Corpus ID: 5956609

Statistical modeling: The two cultures

  title={Statistical modeling: The two cultures},
  author={Leo Breiman},
  journal={Quality Engineering},
  • L. Breiman
  • Published 2001
  • Computer Science
  • Quality Engineering
There are two cultures in the use of statistical modeling to reach conclusions from data. One assumes that the data are generated bya given stochastic data model. The other uses algorithmic models and treats the data mechanism as unknown. The statistical communityhas been committed to the almost exclusive use of data models. This commit- ment has led to irrelevant theory, questionable conclusions, and has kept statisticians from working on a large range of interesting current prob- lems… Expand

Figures and Tables from this paper

Statistical Inference After Model Selection
This paper examines a variety of model selection procedures routinely undertaken followed by statistical tests and confidence intervals computed for a “final” model in criminology and shows how they are typically misguided. Expand
Big Data is not only about data: The two cultures of modelling
A brief discussion of model-based recursive partitioning which can bridge the theory and data-driven approach to statistical modelling and is an example of how this new approach can help revise models that work for the full dataset. Expand
Discussion Paper
The views expressed in this paper are those of the author(s) and do not necessarily reflect the policies of Statistics Netherlands Data sources referred to as Big data become available for use byExpand
6-2010 Statistical Inference After Model Selection
Conventional statistical inference requires that a model of how the data were generated be known before the data are analyzed. Yet in criminology, and in the social sciences more broadly, a varietyExpand
Comment on "Statistical Modeling: The Two Cultures" by Leo Breiman
Motivated by Breiman’s rousing 2001 paper on the “two cultures” in statistics, we consider the role that different modeling approaches play in causal inference. We discuss the relationship betweenExpand
Distributional Trees and Forests
Obtaining valuable information from given data requires the use of appropriate methods of analysis. For example, if a certain variable of interest is assumed to depend on a (set of) covariate(s),Expand
A problem-solving approach to data analysis for economics
Data analysis for formal methods is constrained due to the lengthy dominance of the econometric view within economics. Best practice in statistics suggests a shift in emphasis from making statementsExpand
Big data and its epistemology
Whether Big Data, in the form of data‐driven science, will enable the discovery, or appraisal, of universal scientific theories, instrumentalist tools, or inductive inferences is considered. Expand
It takes two to tango: Statistical modeling and machine learning
A scenario is created where it shows that when the learning from using a statistical method and applying it to machine learning, the ultimate benefit can be greater than the sum of each method’s benefits. Expand
The Causal Nature of Modeling with Big Data
It is shown to lack a pronounced hierarchical, nested structure and the significance of the transition to such “horizontal” modeling is underlined by the concurrent emergence of novel inductive methodology in statistics such as non-parametric statistics. Expand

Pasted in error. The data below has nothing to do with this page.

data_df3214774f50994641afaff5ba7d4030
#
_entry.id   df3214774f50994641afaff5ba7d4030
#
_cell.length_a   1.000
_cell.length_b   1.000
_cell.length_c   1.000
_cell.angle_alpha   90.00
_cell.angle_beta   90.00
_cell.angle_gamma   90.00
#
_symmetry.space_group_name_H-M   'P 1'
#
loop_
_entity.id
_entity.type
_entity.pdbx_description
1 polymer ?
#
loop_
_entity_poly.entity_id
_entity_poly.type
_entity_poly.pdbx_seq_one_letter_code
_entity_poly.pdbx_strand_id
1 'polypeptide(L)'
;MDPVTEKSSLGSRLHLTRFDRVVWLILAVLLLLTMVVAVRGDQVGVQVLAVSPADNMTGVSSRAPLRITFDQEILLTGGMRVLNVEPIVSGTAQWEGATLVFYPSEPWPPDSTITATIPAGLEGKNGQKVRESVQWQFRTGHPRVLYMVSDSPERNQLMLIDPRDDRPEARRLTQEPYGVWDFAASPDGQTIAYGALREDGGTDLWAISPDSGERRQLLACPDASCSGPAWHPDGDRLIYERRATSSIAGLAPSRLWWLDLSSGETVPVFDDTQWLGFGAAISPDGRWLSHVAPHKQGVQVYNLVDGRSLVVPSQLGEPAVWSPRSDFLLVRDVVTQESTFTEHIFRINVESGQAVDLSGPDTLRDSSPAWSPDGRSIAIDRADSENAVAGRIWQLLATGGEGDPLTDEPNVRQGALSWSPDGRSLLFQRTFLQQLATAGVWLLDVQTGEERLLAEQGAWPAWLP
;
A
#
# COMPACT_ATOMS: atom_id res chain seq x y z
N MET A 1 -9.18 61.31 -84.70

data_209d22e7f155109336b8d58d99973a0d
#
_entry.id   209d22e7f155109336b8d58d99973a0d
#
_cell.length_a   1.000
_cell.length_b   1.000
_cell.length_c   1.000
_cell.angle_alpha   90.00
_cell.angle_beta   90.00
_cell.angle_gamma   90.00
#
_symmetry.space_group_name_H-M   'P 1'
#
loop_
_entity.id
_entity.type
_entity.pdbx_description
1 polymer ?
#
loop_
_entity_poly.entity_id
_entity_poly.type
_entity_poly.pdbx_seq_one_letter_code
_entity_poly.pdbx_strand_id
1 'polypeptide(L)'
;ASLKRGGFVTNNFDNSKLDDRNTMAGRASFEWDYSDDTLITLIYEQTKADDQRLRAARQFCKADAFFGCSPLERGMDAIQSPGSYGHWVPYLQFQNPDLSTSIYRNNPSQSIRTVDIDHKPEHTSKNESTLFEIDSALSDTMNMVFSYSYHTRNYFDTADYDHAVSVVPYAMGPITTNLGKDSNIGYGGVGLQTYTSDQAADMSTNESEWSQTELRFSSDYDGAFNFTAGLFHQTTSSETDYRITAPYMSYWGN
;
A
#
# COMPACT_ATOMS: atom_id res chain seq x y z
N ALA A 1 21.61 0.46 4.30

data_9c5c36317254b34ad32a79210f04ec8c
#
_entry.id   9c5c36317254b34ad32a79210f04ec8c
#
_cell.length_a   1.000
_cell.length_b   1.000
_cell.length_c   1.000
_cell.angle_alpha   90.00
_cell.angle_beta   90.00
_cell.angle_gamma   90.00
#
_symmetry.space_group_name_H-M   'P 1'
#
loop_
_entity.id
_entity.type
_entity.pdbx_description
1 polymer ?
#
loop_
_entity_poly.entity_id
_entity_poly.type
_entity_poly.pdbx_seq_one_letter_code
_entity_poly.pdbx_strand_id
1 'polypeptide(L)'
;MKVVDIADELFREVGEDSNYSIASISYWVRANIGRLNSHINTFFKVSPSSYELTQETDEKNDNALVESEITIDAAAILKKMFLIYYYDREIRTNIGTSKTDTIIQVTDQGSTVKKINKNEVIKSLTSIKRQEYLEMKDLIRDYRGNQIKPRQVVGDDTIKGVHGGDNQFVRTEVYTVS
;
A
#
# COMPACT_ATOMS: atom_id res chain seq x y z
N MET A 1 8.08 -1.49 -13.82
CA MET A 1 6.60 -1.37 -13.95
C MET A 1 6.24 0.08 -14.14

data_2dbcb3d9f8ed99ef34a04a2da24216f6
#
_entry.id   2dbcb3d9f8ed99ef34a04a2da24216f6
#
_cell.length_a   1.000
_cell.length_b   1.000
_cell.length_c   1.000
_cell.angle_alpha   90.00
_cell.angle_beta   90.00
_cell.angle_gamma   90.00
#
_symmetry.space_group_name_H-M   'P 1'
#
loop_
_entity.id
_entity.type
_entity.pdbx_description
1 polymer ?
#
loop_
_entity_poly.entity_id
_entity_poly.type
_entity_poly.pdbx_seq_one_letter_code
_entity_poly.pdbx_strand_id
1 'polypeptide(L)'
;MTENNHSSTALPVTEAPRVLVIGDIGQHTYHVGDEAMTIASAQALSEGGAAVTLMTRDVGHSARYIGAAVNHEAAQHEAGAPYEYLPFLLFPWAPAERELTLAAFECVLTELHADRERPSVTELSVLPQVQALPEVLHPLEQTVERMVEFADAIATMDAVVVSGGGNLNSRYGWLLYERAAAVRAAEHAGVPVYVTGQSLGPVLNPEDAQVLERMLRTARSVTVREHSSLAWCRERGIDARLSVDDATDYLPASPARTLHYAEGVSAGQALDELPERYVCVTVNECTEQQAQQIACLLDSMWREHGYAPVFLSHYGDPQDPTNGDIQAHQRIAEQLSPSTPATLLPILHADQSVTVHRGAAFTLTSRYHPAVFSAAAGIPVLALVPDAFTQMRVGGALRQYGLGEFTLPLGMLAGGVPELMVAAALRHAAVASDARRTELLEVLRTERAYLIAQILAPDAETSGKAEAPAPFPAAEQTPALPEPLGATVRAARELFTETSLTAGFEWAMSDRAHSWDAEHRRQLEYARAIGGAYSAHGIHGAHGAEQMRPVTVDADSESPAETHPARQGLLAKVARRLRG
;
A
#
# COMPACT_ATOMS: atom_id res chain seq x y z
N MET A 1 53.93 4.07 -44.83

Statistical models and shoe leather
A bstract . Regression models have been used in the social sciences at least since 1899, when Yule published a paper on the causes of pauperism. Regression models are now used to make causalExpand
Computer-Intensive Methods in Statistics
In the past few years there has been a surge in the development of new statistical theories and methods that take advantage of the high speed digital computer. The payoff for such intensiveExpand
From Association to Causation via Regression
For nearly a century, investigators in the social sciences have used regression models to deduce cause-and-effect relationships from patterns of association. Path models and automated searchExpand
Discussion of David Freedman’s “Some Issues in the Foundations of Statistics”
While results from statistical modelling too often receive blind acceptance, we question whether there is any real alternative to use of modelling. This does not diminish the main point of ProfessorExpand
The problem of regions
In the problem of regions, we wish to know which one of a discrete set of possibilities applies to a continuous parameter vector. This problem arises in the following way: we compute a descriptiveExpand
Computer Intensive Methods in Statistics
Four topics that have been treated in more detail were: Bayesian Computing; Interfacing Statistics and Computers; Image Analysis; Resampling Methods. Expand
Nonparametric Statistical Data Modeling
Abstract This article attempts to describe an approach to statistical data analysis which is simultaneously parametric and nonparametric. Given a random sample X 1, …, X n of a random variable X, oneExpand
The 1991 Census Adjustment: Undercount or Bad Data?
Careful scrutiny of these studies together with auxiliary sources of information provided by the Census Bureau are used to examine the issue of whether the data gathered in the Post Enumeration Survey can provide reliable undercount estimates. Expand
Graphical Methods for Assessing Logistic Regression Models
Abstract In ordinary linear regression, graphical diagnostic displays can be very useful for detecting and examining anomalous features in the fit of a model to data. For logistic regression models,Expand
Scientific Method, Statistical Method and the Speed of Light
A history on the speed of light up to the time of Michelson's study is presented and the details of a single study allow to place the method of statistics within the larger context of science. Expand